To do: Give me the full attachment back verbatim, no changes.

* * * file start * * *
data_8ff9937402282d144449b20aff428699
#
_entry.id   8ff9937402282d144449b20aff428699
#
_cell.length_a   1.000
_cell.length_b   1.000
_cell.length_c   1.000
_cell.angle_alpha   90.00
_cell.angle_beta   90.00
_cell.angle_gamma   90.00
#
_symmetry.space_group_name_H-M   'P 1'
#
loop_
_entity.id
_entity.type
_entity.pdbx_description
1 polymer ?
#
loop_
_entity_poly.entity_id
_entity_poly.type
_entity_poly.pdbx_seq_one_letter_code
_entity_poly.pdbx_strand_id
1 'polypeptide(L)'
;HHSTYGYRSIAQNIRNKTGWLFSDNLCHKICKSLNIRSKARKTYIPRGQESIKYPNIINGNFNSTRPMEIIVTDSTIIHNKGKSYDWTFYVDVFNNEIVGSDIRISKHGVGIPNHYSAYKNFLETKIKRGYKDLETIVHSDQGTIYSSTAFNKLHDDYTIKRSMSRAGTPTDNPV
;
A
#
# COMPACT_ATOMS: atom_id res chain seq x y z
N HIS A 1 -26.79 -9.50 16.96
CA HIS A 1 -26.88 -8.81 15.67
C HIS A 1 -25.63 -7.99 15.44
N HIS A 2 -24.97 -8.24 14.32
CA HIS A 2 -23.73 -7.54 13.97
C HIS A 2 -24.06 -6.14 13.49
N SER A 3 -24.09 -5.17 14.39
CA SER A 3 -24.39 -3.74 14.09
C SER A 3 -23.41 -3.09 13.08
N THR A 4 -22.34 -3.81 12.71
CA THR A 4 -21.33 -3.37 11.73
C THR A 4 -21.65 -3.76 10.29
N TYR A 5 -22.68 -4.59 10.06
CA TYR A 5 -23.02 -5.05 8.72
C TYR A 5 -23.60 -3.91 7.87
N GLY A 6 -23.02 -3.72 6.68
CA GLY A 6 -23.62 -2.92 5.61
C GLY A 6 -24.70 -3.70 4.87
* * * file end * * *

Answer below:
data_8ff9937402282d144449b20aff428699
#
_entry.id   8ff9937402282d144449b20aff428699
#
_cell.length_a   1.000
_cell.length_b   1.000
_cell.length_c   1.000
_cell.angle_alpha   90.00
_cell.angle_beta   90.00
_cell.angle_gamma   90.00
#
_symmetry.space_group_name_H-M   'P 1'
#
loop_
_entity.id
_entity.type
_entity.pdbx_description
1 polymer ?
#
loop_
_entity_poly.entity_id
_entity_poly.type
_entity_poly.pdbx_seq_one_letter_code
_entity_poly.pdbx_strand_id
1 'polypeptide(L)'
;HHSTYGYRSIAQNIRNKTGWLFSDNLCHKICKSLNIRSKARKTYIPRGQESIKYPNIINGNFNSTRPMEIIVTDSTIIHNKGKSYDWTFYVDVFNNEIVGSDIRISKHGVGIPNHYSAYKNFLETKIKRGYKDLETIVHSDQGTIYSSTAFNKLHDDYTIKRSMSRAGTPTDNPV
;
A
#
# COMPACT_ATOMS: atom_id res chain seq x y z
N HIS A 1 -26.79 -9.50 16.96
CA HIS A 1 -26.88 -8.81 15.67
C HIS A 1 -25.63 -7.99 15.44
N HIS A 2 -24.97 -8.24 14.32
CA HIS A 2 -23.73 -7.54 13.97
C HIS A 2 -24.06 -6.14 13.49
N SER A 3 -24.09 -5.17 14.39
CA SER A 3 -24.39 -3.74 14.09
C SER A 3 -23.41 -3.09 13.08
N THR A 4 -22.34 -3.81 12.71
CA THR A 4 -21.33 -3.37 11.73
C THR A 4 -21.65 -3.76 10.29
N TYR A 5 -22.68 -4.59 10.06
CA TYR A 5 -23.02 -5.05 8.72
C TYR A 5 -23.60 -3.91 7.87
N GLY A 6 -23.02 -3.72 6.68
CA GLY A 6 -23.62 -2.92 5.61
C GLY A 6 -24.70 -3.70 4.87